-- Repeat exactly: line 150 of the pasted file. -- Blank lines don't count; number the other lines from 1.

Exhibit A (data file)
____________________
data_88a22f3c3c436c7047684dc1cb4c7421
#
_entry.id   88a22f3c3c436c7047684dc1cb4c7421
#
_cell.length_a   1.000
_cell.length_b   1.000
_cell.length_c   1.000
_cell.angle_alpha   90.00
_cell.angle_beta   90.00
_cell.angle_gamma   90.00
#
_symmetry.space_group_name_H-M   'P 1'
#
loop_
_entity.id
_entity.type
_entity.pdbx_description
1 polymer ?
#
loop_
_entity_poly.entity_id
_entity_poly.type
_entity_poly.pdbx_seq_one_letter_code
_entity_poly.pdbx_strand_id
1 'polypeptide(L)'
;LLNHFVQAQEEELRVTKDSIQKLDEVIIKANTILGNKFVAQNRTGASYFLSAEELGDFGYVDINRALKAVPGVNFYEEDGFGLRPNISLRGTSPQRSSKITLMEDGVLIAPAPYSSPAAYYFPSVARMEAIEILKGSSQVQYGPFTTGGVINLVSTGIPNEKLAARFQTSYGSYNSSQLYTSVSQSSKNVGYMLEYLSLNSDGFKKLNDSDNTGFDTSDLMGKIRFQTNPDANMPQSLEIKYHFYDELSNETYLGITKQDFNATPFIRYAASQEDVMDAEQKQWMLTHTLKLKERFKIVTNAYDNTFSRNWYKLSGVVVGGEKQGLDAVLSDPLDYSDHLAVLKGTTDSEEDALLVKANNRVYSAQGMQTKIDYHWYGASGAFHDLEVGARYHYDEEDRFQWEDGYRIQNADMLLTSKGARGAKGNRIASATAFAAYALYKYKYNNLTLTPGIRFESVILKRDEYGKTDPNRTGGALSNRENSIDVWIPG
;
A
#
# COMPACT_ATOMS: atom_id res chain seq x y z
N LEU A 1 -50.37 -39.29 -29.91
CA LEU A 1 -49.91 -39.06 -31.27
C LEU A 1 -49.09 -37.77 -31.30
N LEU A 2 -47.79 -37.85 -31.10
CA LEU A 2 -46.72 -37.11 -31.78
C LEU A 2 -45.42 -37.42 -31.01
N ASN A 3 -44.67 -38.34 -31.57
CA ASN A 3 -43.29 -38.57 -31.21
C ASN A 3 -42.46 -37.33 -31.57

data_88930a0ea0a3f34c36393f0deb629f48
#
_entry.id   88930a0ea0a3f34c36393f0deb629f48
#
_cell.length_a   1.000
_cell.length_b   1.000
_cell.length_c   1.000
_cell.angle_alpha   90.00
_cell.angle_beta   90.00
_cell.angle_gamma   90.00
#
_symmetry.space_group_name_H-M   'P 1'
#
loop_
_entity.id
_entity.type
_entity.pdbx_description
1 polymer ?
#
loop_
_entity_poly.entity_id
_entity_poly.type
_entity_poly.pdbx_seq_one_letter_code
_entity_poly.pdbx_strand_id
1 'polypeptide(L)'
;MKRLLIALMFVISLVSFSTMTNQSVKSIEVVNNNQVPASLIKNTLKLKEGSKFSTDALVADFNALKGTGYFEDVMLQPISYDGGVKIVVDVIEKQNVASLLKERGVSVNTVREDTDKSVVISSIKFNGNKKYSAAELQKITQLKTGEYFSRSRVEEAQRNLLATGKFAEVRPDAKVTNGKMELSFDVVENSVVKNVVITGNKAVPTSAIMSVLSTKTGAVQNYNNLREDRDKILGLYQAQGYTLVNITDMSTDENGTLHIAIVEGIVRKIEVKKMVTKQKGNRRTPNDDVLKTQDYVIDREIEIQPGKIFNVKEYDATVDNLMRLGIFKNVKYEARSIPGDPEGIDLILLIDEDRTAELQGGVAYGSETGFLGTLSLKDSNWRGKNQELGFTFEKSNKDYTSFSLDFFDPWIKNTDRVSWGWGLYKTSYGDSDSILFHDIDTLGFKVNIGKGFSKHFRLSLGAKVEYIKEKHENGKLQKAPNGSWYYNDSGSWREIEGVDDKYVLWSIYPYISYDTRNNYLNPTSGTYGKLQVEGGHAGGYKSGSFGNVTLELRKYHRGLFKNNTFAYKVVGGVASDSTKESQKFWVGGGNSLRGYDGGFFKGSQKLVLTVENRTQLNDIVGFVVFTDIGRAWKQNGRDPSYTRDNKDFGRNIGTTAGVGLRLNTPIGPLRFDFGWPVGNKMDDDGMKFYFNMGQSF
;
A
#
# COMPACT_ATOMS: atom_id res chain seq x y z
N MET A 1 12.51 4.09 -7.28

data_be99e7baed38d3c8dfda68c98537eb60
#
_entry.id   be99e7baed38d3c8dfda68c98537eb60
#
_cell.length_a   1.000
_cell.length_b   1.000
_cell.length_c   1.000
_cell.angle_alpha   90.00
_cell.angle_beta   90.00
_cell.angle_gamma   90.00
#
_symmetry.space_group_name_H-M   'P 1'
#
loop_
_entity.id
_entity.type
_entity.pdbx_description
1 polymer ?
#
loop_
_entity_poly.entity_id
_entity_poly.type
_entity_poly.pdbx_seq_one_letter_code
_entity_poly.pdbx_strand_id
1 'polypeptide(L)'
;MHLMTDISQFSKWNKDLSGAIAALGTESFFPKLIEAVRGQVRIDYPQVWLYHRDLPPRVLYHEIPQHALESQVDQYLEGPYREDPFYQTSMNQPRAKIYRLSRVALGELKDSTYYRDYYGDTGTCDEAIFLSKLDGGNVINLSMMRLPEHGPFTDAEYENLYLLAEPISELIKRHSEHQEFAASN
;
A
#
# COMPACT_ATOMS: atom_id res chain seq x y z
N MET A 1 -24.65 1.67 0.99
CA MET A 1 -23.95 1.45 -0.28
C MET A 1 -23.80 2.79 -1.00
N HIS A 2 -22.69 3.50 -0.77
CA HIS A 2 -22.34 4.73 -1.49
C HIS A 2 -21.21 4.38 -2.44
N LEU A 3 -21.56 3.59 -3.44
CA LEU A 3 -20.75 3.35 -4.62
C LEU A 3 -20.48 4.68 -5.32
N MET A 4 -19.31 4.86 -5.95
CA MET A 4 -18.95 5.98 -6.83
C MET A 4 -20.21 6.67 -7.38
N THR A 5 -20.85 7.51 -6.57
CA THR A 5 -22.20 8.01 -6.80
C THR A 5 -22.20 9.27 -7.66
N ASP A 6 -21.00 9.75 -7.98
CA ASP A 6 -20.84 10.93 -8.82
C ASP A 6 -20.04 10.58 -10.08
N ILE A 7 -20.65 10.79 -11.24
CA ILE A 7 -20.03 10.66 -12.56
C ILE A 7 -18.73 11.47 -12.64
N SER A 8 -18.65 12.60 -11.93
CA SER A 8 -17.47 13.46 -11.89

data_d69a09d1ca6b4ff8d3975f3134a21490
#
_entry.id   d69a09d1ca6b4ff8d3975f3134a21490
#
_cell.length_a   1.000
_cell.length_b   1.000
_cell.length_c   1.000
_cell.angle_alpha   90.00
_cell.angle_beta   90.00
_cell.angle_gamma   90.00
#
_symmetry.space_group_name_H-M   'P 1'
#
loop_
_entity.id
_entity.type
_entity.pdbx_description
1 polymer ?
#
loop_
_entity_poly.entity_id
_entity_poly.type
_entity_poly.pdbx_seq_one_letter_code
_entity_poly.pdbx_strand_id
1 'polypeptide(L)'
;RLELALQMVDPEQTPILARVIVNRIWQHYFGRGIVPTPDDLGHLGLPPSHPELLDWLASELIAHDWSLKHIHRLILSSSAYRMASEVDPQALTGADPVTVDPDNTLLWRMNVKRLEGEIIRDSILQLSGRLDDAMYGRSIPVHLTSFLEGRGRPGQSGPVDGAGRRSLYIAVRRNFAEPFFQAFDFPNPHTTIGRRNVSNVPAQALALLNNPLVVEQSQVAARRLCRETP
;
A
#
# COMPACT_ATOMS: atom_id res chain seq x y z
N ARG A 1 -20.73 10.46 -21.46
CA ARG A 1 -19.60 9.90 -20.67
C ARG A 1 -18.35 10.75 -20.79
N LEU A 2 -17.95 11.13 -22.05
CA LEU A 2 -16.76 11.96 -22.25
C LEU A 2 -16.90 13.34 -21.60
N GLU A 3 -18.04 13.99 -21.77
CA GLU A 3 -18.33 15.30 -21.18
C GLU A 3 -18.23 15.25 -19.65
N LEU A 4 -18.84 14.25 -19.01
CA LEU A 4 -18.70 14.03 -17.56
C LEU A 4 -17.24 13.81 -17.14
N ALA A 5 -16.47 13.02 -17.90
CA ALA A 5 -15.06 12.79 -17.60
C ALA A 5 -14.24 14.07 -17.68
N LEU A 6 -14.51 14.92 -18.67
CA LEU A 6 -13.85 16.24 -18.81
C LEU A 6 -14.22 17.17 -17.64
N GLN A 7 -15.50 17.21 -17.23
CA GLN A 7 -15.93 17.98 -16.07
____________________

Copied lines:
;